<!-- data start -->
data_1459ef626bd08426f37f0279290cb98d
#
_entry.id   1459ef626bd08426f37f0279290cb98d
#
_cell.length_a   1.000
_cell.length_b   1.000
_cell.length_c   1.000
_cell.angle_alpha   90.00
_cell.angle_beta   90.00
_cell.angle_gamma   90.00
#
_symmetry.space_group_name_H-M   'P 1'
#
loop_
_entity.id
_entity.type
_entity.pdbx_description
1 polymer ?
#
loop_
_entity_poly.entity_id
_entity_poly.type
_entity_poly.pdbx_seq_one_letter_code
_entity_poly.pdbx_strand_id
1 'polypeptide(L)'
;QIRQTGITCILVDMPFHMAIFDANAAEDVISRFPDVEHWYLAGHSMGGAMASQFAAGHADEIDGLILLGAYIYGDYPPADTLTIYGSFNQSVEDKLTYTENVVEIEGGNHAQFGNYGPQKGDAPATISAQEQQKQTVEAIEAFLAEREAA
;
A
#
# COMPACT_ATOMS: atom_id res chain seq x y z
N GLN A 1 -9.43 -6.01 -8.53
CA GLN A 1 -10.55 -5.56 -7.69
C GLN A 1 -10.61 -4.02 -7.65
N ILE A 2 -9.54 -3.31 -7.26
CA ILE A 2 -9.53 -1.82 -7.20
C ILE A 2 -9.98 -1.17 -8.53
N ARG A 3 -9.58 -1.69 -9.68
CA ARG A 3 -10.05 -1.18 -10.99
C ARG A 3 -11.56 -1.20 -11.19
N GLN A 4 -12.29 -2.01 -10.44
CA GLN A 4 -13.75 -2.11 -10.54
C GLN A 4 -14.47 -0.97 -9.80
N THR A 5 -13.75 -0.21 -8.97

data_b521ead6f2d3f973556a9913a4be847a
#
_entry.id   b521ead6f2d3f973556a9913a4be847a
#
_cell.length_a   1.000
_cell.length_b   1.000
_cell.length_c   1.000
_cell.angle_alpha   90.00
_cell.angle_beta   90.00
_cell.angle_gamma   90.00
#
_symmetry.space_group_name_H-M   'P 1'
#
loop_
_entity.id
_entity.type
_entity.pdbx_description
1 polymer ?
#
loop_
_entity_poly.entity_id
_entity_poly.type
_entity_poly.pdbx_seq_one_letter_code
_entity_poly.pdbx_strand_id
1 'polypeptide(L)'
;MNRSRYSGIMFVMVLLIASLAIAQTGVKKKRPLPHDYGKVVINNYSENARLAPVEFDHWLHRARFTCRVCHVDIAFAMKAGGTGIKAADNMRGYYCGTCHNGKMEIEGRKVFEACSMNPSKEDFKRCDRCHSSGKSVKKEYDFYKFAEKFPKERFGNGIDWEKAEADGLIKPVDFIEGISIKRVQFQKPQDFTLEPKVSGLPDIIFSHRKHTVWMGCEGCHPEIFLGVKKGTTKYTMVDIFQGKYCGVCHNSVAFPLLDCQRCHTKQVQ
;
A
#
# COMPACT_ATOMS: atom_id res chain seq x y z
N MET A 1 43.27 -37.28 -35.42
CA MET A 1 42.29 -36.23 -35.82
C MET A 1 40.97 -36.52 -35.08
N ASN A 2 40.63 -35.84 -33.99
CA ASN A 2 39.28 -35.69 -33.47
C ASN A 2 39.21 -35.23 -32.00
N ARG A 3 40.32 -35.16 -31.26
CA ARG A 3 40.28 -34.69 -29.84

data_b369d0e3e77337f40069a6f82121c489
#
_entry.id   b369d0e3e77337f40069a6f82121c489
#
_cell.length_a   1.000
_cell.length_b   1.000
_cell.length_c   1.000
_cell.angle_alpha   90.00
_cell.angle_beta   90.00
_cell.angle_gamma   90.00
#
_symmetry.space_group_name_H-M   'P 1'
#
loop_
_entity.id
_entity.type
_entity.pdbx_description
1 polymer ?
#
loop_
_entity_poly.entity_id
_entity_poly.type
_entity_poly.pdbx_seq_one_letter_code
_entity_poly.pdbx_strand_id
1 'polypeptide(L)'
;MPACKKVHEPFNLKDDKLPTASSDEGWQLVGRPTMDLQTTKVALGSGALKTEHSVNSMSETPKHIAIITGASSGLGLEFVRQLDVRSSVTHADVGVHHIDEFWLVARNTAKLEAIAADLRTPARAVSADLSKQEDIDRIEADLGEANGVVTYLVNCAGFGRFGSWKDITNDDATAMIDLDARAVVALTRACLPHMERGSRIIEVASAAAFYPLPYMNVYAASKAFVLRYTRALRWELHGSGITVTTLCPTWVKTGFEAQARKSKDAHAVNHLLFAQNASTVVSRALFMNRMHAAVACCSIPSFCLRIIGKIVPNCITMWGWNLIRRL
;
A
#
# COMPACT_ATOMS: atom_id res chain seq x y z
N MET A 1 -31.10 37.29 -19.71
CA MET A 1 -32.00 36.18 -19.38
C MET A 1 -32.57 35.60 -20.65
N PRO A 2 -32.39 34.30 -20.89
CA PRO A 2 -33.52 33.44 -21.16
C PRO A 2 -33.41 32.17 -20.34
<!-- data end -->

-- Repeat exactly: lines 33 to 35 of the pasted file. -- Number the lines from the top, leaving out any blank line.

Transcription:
C GLN A 1 -10.61 -4.02 -7.65
N ILE A 2 -9.54 -3.31 -7.26
CA ILE A 2 -9.53 -1.82 -7.20